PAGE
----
Common-law relationships are governed by provincial laws that differ from province to province. However, Ontario couples in such relationships may not realize that without legal documents to prove a marriage and an actual ceremony, each party in the relationship has almost no rights in the event of a breakup. The only way they have to protect their interests is by signing cohabitation agreements.
Misconceptions that exist include the idea that all provinces view common-law relationships in the same way. In Ontario, couples who cohabitate in a relationship similar to marriage will be regarded as common-law spouses after three years. However, if they have a child together, they will reach cohabitation status after one year. Even so, the two parties will not have any right to each other's property.
In the event of an end to the relationship, each party will have the right to claim any property to which he or she contributed, but they will not be entitled to any assets. Unless a couple in Ontario were married, neither spouse would be legally entitled to spousal support. They do have the right to reach an agreement if one spouse will suffer financially after a break-up or if one party gave up a career to care for the household and the children.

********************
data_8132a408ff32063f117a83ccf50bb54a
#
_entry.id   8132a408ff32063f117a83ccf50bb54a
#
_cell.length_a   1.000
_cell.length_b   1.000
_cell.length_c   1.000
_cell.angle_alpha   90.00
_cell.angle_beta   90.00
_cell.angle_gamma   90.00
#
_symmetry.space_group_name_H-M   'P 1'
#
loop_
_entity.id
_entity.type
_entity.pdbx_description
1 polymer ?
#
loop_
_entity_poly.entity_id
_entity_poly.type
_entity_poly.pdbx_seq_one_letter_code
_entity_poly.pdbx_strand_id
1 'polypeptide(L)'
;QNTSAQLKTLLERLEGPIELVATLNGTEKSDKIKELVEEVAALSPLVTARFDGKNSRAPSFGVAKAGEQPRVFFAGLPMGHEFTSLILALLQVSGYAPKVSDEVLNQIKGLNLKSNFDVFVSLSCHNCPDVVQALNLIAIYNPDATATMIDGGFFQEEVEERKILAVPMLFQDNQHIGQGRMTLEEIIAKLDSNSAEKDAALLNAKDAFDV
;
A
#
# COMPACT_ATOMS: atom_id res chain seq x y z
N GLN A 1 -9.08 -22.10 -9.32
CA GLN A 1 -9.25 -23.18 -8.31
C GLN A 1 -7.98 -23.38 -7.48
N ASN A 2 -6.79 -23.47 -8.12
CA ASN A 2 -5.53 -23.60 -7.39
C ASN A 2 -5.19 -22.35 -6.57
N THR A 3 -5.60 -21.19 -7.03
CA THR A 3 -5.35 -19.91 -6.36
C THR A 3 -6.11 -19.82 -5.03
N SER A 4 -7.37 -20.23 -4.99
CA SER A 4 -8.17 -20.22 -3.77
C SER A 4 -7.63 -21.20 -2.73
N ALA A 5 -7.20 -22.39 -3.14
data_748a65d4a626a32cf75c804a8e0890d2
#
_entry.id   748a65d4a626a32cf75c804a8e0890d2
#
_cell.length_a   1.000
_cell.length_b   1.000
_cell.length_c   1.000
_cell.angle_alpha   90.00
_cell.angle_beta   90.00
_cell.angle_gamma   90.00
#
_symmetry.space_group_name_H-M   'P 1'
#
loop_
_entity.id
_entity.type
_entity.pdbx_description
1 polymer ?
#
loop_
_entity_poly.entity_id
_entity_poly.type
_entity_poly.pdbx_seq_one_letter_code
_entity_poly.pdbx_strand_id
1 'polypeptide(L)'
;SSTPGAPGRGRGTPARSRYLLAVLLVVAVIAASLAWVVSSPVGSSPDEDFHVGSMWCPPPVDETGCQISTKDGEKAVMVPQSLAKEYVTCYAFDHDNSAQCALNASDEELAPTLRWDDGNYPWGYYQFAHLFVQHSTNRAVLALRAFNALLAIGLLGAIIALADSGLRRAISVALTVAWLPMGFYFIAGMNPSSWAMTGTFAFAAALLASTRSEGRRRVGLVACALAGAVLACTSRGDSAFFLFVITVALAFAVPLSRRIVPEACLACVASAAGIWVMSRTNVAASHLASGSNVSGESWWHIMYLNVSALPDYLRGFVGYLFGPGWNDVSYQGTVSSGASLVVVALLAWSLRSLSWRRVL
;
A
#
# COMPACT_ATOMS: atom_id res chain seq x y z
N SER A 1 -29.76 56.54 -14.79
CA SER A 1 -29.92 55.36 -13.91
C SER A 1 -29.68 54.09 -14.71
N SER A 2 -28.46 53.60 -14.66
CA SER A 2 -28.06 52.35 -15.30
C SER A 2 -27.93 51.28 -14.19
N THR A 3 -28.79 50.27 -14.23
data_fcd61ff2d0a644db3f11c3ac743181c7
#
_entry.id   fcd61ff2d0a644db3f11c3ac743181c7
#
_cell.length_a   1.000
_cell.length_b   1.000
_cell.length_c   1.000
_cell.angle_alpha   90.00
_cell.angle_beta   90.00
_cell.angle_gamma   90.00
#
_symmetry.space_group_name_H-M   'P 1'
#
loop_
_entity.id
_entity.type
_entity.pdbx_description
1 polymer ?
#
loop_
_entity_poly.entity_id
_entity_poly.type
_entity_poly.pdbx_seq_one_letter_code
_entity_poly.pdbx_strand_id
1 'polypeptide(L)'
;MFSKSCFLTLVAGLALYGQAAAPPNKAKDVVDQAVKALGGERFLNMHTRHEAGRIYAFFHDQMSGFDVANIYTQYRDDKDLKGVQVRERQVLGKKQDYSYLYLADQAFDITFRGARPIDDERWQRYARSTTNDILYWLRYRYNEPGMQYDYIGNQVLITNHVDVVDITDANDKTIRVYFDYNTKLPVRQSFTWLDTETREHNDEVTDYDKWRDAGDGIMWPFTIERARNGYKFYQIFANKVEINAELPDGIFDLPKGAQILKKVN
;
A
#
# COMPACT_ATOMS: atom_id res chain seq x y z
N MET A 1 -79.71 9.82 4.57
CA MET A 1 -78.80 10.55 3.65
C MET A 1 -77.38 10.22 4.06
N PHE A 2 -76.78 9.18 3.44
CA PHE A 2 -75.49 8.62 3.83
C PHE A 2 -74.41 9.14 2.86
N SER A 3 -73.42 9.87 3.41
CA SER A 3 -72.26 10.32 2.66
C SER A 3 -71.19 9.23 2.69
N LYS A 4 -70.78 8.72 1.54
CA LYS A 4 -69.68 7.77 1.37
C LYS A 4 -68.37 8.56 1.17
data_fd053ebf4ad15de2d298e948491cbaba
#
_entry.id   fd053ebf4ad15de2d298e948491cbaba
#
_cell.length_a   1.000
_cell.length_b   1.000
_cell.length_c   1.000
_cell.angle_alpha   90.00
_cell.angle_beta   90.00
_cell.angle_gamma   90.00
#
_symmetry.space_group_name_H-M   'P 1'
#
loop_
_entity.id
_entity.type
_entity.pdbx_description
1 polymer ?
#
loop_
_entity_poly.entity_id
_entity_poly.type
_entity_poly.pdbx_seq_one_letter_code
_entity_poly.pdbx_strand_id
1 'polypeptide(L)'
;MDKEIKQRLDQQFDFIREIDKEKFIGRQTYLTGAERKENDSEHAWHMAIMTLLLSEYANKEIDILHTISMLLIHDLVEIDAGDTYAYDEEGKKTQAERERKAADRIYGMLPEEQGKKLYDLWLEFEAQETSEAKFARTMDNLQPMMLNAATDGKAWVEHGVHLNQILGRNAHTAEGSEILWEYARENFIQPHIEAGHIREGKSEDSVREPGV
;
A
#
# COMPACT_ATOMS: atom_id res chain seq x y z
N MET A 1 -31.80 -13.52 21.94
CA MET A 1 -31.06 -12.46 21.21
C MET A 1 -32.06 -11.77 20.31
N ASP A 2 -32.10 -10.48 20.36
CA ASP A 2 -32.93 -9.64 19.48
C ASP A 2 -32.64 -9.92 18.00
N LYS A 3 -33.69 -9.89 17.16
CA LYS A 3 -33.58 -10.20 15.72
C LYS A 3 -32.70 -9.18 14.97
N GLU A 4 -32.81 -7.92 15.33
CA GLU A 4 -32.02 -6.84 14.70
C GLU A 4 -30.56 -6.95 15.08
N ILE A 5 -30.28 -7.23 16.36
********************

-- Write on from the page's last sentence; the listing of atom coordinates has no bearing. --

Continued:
Ontario individuals who choose to cohabitate rather than having a formal marriage and the associated legal documents may want to protect their own interests. By utilizing the skills of an experienced domestic relations lawyer, cohabitation agreements can be drafted. With such an agreement, a person can ensure that assets or property brought into the relationship remain separate. Furthermore, the manner in which assets acquired during the relationship will be divided in the event of a breakup can be specified, along with a clause to address spousal and child support.
Source: CBC News Canada -, "4 myths about common-law relationships", Alexandra Kazia, Accessed on Jan. 5, 2018